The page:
From the moment my son’s eyes can reach the second level of the ever present convenience store, he’s going to be exposed to naked women. Not even a cover over the porn to protect 4-year-old boys. This is supposed to be healthy and normative?

Let’s just be straight. It is NOT cute. It is NOT harmless. It is NOT helping anyone. The sex industry is KILLING Japan’s boys, girls, and families.

Does anyone else want something different?

I don’t want to pretend that I have the full understanding or answers to these huge systemic problems related to relationships, families, and sex, but I have no problem saying that we can grasp things generally and begin taking steps back in the right direction. We don’t have to have all the answers before we move, we just need to start moving away from the obvious direction of death and destruction.

I know which direction I will try to lead my family, but my shoulders are only so broad. We need more men who will turn back towards the right way.

Is anyone else with me?

2 Comments Add yours

  1. kadjar says:

    I’m not Christian, so my views are a little different. I am also neither Japanese or a Japanese expert, but everything I’ve read from those who are point to a number of factors.

    It appears that Japan has one of the most sexually repressed societies on earth. Numerous studies have been done on Japanese sexual attitudes, and every one I’ve seen describes Japanese sexual attitudes as ‘Victorian’ and ‘repressed’:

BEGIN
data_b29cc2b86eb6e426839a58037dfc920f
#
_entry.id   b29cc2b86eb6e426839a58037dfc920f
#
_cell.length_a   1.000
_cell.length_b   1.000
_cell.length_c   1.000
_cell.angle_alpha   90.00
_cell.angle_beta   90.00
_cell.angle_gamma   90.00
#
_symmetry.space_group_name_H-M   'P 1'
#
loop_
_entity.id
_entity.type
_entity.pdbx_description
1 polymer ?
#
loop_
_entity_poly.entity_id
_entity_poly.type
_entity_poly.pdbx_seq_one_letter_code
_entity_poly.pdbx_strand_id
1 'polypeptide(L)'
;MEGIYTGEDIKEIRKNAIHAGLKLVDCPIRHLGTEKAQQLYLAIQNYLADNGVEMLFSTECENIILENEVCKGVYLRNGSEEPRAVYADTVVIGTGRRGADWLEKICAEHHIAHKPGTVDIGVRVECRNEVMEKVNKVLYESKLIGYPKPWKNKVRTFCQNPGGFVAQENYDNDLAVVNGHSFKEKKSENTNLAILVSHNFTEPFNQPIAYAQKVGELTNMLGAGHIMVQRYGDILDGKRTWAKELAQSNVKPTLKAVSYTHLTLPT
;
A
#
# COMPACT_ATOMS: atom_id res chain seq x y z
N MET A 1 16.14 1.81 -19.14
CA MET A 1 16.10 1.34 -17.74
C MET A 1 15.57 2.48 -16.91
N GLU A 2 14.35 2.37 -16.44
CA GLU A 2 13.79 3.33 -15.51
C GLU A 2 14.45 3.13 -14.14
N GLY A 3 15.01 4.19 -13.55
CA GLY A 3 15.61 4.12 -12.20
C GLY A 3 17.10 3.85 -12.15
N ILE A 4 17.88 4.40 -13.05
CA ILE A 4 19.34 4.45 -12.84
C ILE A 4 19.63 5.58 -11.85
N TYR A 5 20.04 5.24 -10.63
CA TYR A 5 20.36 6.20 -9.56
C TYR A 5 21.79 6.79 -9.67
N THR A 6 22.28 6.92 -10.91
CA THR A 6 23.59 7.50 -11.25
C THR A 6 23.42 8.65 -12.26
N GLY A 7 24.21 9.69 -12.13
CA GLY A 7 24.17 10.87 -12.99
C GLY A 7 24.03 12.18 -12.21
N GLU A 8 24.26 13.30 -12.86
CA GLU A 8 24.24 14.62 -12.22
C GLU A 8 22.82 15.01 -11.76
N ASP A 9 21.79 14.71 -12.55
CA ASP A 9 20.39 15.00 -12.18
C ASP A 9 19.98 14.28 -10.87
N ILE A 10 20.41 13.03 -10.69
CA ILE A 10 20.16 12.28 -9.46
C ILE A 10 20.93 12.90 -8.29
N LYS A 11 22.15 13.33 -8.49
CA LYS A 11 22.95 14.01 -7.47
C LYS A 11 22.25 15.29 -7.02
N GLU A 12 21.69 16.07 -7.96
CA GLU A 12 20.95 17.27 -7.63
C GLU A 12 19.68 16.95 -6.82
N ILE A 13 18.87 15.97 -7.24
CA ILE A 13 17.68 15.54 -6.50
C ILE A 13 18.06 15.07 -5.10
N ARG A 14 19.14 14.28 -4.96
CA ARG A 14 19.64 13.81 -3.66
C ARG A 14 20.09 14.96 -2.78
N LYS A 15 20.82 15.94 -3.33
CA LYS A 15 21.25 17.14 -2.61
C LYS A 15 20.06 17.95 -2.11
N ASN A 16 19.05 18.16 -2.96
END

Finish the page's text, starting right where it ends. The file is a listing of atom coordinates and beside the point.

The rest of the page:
Click to access japanese-suicide-through-sexual-repression.pdf

    I think it’s flawed thinking to attribute Japan’s sex industry (porn, etc) as the cause of the sexless state of marriages – it would be more likely a symptom of that sexual repression. We see this correlation in American society – Utah, for example, while more sexually pious than almost any other state, also has the highest rates of pornography consumption (and clinical depression).

    There are other factors:
    “Couples rarely live together before marriage, and the Japanese never have children without getting married first (unless it’s an accident), because the Japanese law still does not recognise [sic] fathers of children born outside wedlock. Divorce is still very widely frown upon. In other words, the law and one’s family pushes people to get married, even if the family has to resort to an arranged marriage, but they won’t let them divorce afterwards, even if things don’t work out.”

    I would argue that societies with higher rates of the following will also have lower sexual satisfaction and higher porn use:
    – ‘Victorian’ sexual attitudes (heavy emphasis on ‘purity’ and ‘chastity’)
    – Emphasis on marriage over actual relationship quality
    – Lack of candid sexual education and discussion
    – Shame and dishonor over divorce

    None of this is to say that it’s impossible to have a healthy sexual relationship while being raised ‘chaste’, getting married young, etc, of course.

  2. I totally agree. I am a missionary in Japan and I am also horrified and disturbed by the things you wrote about.